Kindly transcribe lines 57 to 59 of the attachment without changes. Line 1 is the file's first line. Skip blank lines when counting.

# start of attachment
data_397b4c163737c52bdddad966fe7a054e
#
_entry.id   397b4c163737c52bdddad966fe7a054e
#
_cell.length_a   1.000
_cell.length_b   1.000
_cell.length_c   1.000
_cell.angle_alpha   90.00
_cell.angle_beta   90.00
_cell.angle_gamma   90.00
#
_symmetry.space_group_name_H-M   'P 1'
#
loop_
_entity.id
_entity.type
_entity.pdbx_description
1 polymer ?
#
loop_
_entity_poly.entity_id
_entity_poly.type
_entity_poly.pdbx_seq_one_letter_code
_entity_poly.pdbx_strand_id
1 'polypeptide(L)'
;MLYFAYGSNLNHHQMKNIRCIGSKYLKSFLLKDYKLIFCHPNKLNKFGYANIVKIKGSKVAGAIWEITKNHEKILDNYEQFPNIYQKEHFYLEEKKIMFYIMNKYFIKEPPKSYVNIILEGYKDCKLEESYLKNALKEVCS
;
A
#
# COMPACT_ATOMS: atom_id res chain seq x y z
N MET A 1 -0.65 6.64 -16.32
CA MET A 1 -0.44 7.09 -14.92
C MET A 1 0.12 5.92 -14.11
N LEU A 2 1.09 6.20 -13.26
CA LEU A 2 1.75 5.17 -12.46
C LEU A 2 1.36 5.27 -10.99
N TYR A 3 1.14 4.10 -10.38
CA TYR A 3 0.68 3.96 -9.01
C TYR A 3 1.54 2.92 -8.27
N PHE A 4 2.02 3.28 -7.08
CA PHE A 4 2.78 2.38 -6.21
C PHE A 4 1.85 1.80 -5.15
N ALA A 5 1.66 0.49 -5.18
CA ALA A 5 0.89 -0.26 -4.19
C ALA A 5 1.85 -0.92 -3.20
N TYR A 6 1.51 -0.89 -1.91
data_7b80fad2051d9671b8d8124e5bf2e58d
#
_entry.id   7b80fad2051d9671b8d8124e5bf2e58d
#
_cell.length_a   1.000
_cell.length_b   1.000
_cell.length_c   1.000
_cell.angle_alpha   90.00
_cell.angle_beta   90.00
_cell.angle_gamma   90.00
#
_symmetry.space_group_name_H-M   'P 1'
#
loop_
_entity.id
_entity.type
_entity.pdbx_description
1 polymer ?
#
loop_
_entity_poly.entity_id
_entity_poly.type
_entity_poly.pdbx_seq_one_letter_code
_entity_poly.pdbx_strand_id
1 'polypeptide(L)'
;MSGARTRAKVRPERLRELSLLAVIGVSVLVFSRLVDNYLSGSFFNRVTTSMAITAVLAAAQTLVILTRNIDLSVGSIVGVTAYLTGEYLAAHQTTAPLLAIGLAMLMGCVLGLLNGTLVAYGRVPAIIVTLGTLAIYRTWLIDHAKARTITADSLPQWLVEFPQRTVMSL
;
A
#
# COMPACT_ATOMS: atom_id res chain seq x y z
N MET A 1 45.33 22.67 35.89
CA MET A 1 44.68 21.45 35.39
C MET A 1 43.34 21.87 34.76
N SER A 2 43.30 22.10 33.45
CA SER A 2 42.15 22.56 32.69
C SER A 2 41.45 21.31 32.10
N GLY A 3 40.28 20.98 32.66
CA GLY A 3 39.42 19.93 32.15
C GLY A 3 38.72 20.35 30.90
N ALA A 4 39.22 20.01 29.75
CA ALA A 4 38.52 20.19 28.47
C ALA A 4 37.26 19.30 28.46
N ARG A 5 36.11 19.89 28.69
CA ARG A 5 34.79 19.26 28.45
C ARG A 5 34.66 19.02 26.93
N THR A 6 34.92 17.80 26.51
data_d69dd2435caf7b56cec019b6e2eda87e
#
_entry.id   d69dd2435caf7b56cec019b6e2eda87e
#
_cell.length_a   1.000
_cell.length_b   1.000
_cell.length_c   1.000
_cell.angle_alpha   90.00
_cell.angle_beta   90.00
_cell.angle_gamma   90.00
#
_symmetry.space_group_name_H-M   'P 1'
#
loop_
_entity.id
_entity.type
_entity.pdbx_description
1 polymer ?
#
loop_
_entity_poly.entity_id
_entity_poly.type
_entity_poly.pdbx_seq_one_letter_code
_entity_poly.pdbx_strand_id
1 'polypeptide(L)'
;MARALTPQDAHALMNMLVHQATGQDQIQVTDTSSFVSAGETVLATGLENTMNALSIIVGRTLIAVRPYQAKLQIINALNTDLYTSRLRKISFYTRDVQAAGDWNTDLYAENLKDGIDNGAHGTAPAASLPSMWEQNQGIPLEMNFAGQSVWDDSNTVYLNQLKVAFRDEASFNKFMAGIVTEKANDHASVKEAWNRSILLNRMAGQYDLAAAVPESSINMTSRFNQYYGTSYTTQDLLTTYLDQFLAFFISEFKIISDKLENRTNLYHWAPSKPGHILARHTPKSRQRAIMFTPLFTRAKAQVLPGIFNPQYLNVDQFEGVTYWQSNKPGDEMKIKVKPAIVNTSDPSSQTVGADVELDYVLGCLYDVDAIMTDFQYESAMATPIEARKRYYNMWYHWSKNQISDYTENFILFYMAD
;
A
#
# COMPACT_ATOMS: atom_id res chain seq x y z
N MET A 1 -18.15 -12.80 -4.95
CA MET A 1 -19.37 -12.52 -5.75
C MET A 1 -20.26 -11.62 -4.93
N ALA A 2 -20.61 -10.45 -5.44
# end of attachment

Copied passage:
#
_symmetry.space_group_name_H-M   'P 1'
#